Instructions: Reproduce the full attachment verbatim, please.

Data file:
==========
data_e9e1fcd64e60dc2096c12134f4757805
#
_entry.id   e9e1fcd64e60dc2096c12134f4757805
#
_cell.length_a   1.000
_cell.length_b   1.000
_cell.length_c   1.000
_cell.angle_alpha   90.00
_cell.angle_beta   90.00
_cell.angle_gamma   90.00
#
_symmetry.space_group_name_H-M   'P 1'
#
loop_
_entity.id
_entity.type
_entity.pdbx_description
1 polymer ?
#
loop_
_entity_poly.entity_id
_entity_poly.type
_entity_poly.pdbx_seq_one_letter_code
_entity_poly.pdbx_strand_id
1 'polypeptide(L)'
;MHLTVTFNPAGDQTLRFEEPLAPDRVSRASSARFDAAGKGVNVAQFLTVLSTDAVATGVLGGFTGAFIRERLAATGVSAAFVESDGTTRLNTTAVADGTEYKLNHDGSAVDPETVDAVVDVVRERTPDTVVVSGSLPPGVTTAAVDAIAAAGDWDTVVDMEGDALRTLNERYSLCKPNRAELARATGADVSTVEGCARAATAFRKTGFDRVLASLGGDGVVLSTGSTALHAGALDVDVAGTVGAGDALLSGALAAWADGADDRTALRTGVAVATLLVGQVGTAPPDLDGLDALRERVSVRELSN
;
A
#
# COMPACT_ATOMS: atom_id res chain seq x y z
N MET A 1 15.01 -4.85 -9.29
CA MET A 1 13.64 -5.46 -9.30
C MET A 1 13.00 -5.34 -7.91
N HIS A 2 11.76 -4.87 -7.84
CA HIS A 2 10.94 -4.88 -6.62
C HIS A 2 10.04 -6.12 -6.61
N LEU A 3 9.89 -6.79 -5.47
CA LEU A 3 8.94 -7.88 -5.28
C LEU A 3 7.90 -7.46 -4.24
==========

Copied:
data_e9e1fcd64e60dc2096c12134f4757805
#
_entry.id   e9e1fcd64e60dc2096c12134f4757805
#
_cell.length_a   1.000
_cell.length_b   1.000
_cell.length_c   1.000
_cell.angle_alpha   90.00
_cell.angle_beta   90.00
_cell.angle_gamma   90.00
#
_symmetry.space_group_name_H-M   'P 1'
#
loop_
_entity.id
_entity.type
_entity.pdbx_description
1 polymer ?
#
loop_
_entity_poly.entity_id
_entity_poly.type
_entity_poly.pdbx_seq_one_letter_code
_entity_poly.pdbx_strand_id
1 'polypeptide(L)'
;MHLTVTFNPAGDQTLRFEEPLAPDRVSRASSARFDAAGKGVNVAQFLTVLSTDAVATGVLGGFTGAFIRERLAATGVSAAFVESDGTTRLNTTAVADGTEYKLNHDGSAVDPETVDAVVDVVRERTPDTVVVSGSLPPGVTTAAVDAIAAAGDWDTVVDMEGDALRTLNERYSLCKPNRAELARATGADVSTVEGCARAATAFRKTGFDRVLASLGGDGVVLSTGSTALHAGALDVDVAGTVGAGDALLSGALAAWADGADDRTALRTGVAVATLLVGQVGTAPPDLDGLDALRERVSVRELSN
;
A
#
# COMPACT_ATOMS: atom_id res chain seq x y z
N MET A 1 15.01 -4.85 -9.29
CA MET A 1 13.64 -5.46 -9.30
C MET A 1 13.00 -5.34 -7.91
N HIS A 2 11.76 -4.87 -7.84
CA HIS A 2 10.94 -4.88 -6.62
C HIS A 2 10.04 -6.12 -6.61
N LEU A 3 9.89 -6.79 -5.47
CA LEU A 3 8.94 -7.88 -5.28
C LEU A 3 7.90 -7.46 -4.24